Church of Santa Maria in Trastevere Interesting Facts

According to legend, the Church of Santa Maria in Trastevere raises on the site where in 38 B.C. a gush of oil sprung from the ground, the sacre “fons olei”. Many among the early Christians saw in the event the annunciation of the birth of Jesus. This exact spot is highlighted on the stair leading to the presbyterium. Watch that step! At the end of the right nave there’s a small niche with some instruments of torture, such as chains and stones, used against many martyrs. According to legend, one of these stones was used for the martyrdom of St. Callixtus, who was drowned in the well that is still preserved in the nearby Church of St. Callixtus. The 22 granite columns enclosing the 3 naves of the Basilica were probably built using materials from the Terme di Caracalla or Baths of Caracalla.

Church of Santa Maria in Trastevere
Credits: image by @Roma_Wonder
Opening Hours: Monday-Sunday: 7.30 - 9.00 pm
Mass Schedule: Monday-Friday: 9.00 am, 5.30 pm and 8.30 pm / Saturday: 9.00 am, 5.30 and 8.00 pm; Sunday: 8.30 am, 10.00 am, 11.30 am, 5.30 pm and 6.45 pm;
Location: Piazza Santa Maria in Trastevere in Trastevere Area
Tickets: Not Needed
Accessibility: Accessible

The First Church ever built in Rome

Even more interesting, the Church of St Mary in Trastevere probably marked the building of the first Christian worship place ever in Rome. According to some sources, a first sanctuary was built by Pope Callixtus I, and later completed by Pope Julius I in 340s. The Church is dedicated to the Virgin Mary and was restored in both the 4th and the 8th centuries.
Eventually, in 1140 under the Papacy of Innocent II the church was completely rebuilt in a Romanesque style, although its original plan was preserved.

The Facade of Church in Santa Maria in Trastevere

Looking at the facade, the first things to capture one’s attention are the Romanesque bell tower from the 12th century (called “campanile” in Italian) with the clock, which is still working today, and a mosaic dating back to the 12th-13th century depicting Virgin Mary with 10 other women. The eight women holding burning lamps probably symbolize virginity, while the other two are probably widows. On the top of the bell tower there’s another mosaic of the Madonna with Child inside a niche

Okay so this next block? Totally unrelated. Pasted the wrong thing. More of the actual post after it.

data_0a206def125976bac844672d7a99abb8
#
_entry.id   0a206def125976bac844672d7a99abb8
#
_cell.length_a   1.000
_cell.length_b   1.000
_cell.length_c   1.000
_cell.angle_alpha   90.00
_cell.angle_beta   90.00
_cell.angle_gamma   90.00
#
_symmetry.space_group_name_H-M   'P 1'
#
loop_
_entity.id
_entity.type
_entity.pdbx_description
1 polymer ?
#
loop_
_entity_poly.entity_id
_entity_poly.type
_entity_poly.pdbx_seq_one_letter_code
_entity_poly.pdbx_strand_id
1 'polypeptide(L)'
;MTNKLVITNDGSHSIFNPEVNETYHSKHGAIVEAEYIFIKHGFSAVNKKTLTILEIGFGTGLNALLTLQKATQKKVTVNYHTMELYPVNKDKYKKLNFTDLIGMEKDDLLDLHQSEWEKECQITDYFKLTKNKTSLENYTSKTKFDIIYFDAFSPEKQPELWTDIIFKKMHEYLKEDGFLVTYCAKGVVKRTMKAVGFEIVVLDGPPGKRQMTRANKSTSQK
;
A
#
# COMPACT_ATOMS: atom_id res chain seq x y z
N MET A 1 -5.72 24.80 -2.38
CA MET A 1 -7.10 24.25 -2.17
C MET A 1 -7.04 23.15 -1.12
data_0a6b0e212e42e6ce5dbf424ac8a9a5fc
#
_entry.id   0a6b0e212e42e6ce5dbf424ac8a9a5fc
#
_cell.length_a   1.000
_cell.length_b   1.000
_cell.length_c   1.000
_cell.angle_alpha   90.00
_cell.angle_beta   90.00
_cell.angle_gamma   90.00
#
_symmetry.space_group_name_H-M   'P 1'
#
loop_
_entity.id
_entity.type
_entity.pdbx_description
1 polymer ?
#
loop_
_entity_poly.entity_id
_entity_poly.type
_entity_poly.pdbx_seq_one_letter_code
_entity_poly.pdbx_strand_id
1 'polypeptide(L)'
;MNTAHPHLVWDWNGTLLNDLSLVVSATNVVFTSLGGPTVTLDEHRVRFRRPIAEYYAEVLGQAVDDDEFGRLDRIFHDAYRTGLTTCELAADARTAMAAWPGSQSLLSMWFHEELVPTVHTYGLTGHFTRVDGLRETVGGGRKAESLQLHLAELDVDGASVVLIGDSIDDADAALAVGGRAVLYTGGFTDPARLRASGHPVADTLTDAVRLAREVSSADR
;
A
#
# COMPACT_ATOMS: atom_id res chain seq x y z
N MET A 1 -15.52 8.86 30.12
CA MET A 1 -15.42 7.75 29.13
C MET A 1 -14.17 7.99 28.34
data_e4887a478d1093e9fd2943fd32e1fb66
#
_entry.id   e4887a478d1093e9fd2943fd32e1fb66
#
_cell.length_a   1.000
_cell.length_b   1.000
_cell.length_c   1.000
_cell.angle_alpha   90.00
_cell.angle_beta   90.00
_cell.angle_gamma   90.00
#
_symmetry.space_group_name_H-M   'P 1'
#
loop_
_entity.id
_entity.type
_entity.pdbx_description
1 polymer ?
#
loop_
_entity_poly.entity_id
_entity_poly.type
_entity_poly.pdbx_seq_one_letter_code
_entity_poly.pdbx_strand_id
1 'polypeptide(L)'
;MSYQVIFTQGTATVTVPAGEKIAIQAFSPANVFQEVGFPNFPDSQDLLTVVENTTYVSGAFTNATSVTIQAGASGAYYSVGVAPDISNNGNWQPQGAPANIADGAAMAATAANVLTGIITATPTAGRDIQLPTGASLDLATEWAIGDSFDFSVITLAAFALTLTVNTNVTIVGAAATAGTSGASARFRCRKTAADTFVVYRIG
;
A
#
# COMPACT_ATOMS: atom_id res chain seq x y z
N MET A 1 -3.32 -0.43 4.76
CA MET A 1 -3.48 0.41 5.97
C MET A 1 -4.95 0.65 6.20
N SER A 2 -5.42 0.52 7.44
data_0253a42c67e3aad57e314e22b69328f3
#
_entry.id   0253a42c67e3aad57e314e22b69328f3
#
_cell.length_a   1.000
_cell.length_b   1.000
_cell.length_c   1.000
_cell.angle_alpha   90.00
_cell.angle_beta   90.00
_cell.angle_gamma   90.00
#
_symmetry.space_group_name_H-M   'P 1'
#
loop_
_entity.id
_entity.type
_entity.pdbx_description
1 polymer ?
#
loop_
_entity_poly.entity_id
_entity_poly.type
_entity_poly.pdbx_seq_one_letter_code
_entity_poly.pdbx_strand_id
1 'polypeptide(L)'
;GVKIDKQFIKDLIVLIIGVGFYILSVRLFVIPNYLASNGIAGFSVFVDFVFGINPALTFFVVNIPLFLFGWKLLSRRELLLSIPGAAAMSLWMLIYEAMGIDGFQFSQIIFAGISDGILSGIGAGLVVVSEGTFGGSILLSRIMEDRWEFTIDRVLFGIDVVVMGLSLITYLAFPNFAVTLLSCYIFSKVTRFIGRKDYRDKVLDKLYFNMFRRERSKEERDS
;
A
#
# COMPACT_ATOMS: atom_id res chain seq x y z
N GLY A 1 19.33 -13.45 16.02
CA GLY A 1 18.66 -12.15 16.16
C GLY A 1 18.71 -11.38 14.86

Inside the Church, “Stories of the Holy Virgin”

Inside, the Church of Santa Maria in Trastevere features impressive mosaics by Pietro Cavallini. Actually, very little is still known about this Roman painter and mosaic artist who lived between 1240 and 1330. Certainly he had a long life!
The apse of the Basilica of Santa Maria in Trastevere houses Cavallini’s wonderful, colorful mosaic “Stories of the Holy Virgin”, featuring details of the Annunciation, the Birth of Jesus, the presentation of Jesus at the Temple, and the saints Peter and Paul.

Stories of the Holy Virgin, Mosaic by Cavallini
Credits: image by @Roma_Wonder

The Avila Chapel

The fifth chapel to the left is the Avila Chapel designed by Antonio Gherardini, featuring a painting of San Girolamo. Observing the painting from the back of the nave it looks huge. Start walking till you reach the chapel. You’ll discover that the painting is actually really small. Your first impression is just the result of a false perspective!

Moses Painting, Avila Chapel Church of Santa Maria in Trastevere
Credits: image by @Roma_Wonder

The Avila Chapel is a real masterpiece of art and is also the most interesting Chapel in the Church.
At the top of the tympanum there’s an Eagle holding two palm branches, emblem of the Avila’s family. However, the most incredible invention is undoubtedly the small dome at the centre of the vault, supported by four angels. The vault itself was used by Gherardini as an expedient to obtain a wonderful light effect due to the contrast between the shadow of the chapel and the natural light coming from outside, thus it looks like the angels are holding burning lamps.

Vault with the Angels Avila Chapel Church of Santa Maria in Trastevere
Credits: image by @Roma_Wonder